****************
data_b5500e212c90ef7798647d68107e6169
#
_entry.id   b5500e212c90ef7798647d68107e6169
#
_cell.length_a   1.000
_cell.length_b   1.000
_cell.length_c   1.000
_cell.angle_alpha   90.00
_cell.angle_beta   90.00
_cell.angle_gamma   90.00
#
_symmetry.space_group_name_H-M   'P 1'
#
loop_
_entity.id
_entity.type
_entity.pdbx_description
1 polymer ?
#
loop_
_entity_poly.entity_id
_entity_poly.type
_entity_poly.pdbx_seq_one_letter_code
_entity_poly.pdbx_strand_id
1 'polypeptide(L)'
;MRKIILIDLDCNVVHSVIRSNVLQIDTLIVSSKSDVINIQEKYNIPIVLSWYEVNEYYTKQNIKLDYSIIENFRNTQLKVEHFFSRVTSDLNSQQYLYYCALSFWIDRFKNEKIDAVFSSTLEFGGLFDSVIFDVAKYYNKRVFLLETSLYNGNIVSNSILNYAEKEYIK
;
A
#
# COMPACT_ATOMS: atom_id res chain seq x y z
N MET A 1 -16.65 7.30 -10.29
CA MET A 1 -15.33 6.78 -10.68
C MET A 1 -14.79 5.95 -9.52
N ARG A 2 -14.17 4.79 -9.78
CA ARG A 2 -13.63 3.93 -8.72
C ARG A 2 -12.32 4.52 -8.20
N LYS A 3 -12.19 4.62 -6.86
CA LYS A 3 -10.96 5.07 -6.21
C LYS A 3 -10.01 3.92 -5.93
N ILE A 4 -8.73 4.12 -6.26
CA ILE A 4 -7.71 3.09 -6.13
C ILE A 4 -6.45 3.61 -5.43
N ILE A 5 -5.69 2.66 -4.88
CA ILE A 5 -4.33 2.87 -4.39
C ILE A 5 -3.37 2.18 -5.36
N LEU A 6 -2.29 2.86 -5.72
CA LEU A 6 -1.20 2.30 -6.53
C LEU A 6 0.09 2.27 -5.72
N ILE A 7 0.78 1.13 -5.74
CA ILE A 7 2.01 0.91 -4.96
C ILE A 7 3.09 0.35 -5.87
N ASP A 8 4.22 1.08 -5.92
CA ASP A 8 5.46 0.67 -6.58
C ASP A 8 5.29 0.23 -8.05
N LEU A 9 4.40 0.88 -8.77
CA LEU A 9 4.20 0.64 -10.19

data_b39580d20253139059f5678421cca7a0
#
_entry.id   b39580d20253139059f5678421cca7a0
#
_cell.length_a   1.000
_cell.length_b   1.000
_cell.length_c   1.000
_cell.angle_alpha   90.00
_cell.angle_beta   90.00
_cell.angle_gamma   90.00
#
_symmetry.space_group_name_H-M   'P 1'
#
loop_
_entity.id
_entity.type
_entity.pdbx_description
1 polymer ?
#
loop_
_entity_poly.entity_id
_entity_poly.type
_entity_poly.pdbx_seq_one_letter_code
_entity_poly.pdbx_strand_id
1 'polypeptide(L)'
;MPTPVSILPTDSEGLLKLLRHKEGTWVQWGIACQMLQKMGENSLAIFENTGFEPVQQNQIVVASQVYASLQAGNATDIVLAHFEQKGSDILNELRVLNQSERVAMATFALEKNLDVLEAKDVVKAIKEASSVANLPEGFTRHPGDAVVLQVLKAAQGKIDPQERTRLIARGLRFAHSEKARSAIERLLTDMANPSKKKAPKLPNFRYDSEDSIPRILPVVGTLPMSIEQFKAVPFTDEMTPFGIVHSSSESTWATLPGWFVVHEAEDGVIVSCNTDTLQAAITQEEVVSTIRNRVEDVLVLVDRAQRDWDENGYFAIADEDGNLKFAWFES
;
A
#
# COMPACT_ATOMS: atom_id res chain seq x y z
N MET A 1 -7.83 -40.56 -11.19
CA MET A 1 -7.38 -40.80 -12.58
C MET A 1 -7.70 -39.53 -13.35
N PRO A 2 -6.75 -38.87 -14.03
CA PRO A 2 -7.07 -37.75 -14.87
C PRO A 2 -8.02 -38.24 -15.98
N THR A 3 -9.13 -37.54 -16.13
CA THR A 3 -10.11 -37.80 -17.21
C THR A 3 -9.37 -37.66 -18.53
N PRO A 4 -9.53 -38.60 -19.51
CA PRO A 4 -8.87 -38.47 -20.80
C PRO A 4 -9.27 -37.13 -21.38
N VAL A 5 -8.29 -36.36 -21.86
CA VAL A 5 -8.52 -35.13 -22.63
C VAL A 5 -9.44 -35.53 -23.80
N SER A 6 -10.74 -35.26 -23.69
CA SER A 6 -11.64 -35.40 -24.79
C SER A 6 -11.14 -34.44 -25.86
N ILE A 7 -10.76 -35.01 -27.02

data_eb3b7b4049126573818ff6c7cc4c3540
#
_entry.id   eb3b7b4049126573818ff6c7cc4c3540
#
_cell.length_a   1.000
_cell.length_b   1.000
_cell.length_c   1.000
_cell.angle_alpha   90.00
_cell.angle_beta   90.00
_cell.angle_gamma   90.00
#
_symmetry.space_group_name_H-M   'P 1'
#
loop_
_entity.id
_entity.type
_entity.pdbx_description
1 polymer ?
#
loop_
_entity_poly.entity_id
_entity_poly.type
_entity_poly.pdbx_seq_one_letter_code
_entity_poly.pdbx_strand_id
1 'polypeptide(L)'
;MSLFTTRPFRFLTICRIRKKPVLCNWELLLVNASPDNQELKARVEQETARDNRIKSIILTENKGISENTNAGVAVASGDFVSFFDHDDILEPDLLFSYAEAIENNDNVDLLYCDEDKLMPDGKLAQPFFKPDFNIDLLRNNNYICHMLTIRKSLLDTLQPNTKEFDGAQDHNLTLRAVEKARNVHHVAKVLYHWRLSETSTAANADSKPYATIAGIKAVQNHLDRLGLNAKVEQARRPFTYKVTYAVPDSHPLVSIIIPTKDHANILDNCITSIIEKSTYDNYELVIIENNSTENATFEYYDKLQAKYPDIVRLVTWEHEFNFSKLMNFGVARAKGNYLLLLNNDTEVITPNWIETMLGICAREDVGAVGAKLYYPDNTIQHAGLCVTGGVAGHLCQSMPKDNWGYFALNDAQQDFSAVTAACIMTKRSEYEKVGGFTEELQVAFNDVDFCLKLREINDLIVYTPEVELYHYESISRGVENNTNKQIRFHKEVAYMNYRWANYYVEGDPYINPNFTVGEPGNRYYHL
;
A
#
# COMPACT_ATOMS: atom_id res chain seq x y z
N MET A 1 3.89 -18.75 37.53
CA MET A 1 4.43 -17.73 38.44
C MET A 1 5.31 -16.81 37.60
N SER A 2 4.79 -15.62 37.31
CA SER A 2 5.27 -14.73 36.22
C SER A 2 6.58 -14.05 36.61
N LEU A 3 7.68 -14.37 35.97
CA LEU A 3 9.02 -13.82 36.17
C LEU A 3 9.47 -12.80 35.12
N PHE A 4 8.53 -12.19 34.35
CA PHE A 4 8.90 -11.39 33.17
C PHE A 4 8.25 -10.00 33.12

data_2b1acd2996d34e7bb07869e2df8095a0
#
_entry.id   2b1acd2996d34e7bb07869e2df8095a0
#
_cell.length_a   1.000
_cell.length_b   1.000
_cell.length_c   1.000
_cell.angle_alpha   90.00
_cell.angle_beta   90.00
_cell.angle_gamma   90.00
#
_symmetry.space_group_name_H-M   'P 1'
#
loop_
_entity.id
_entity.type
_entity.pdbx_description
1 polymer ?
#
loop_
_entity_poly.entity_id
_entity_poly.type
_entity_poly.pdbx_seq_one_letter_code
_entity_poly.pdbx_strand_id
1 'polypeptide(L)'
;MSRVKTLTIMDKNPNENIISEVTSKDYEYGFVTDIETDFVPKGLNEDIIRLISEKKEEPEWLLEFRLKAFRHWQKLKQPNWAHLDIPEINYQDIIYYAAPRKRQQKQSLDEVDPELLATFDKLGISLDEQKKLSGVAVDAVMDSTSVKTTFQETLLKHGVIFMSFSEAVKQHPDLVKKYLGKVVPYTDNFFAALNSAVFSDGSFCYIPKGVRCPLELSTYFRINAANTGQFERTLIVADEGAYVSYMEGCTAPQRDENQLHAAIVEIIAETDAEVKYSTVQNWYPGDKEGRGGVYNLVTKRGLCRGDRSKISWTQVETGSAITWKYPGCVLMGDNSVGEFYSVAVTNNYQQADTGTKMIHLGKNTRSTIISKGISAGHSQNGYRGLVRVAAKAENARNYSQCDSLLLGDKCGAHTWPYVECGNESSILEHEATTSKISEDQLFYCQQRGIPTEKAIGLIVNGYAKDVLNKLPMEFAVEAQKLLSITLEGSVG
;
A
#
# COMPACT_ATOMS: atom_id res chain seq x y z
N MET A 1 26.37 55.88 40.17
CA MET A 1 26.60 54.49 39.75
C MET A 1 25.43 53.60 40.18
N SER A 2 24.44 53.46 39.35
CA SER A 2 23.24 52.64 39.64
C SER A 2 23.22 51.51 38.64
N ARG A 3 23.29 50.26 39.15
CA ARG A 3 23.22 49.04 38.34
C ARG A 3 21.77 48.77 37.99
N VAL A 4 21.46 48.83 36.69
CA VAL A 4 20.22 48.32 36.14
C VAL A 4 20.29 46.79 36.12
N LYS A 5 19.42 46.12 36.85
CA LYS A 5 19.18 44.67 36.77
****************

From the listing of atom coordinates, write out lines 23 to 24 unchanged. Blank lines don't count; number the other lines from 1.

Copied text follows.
_entity_poly.pdbx_seq_one_letter_code
_entity_poly.pdbx_strand_id